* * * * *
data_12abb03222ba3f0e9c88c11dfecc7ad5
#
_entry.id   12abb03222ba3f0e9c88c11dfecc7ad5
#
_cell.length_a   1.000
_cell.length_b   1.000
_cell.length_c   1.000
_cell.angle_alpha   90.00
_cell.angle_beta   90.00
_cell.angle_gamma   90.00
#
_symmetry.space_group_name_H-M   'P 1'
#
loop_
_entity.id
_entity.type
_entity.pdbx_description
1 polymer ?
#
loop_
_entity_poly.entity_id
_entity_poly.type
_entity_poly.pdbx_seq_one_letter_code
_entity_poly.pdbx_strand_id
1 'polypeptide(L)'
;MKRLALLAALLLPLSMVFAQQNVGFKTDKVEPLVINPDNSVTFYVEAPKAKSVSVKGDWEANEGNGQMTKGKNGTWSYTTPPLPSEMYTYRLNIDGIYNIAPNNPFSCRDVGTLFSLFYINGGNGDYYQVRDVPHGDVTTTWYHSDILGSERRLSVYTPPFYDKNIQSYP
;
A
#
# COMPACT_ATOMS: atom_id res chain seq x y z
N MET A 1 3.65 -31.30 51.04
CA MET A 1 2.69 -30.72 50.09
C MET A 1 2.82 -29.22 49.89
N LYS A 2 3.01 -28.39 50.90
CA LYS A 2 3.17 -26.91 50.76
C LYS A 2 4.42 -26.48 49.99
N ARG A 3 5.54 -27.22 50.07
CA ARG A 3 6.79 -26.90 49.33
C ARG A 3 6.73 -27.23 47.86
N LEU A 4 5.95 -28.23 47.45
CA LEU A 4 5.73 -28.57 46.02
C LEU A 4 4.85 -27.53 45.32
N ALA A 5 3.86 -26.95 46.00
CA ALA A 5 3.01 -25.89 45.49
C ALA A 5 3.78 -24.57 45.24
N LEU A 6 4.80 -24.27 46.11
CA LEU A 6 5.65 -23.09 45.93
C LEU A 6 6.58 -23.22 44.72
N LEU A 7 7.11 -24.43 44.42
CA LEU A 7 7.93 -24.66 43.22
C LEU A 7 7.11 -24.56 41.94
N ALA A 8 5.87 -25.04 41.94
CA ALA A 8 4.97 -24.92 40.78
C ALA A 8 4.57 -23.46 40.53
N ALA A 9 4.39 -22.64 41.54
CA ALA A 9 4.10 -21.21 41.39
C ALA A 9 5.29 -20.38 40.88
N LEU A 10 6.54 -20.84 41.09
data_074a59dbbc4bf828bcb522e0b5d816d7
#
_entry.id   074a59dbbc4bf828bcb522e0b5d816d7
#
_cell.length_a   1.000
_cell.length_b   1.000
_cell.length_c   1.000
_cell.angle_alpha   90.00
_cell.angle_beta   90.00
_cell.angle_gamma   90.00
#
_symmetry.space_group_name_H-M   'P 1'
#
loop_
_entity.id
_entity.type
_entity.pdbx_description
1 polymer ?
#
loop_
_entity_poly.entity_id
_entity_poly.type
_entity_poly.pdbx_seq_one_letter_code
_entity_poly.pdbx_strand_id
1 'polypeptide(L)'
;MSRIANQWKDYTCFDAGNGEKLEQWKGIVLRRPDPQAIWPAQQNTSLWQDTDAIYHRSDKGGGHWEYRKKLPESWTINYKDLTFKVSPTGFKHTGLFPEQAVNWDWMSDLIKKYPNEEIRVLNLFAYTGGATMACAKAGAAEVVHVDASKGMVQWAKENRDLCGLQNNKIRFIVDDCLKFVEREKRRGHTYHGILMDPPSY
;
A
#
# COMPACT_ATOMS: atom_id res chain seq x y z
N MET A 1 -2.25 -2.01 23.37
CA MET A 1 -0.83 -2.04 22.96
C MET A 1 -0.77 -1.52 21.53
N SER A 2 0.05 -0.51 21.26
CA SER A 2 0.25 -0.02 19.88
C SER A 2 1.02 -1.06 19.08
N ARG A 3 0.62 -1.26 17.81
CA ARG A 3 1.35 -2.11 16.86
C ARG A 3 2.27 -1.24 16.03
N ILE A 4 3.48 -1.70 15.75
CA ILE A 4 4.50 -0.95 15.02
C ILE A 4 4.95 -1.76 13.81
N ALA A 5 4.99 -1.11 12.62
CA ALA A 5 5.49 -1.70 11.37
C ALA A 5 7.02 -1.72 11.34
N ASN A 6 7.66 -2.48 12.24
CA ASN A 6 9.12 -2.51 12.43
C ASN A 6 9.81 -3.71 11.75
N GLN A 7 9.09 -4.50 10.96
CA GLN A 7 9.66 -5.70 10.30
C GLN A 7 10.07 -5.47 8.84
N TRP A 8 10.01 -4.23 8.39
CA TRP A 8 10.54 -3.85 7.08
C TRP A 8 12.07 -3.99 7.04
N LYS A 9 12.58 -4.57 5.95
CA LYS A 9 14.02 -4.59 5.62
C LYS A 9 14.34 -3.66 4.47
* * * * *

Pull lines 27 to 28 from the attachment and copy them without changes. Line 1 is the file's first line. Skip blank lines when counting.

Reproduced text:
;
A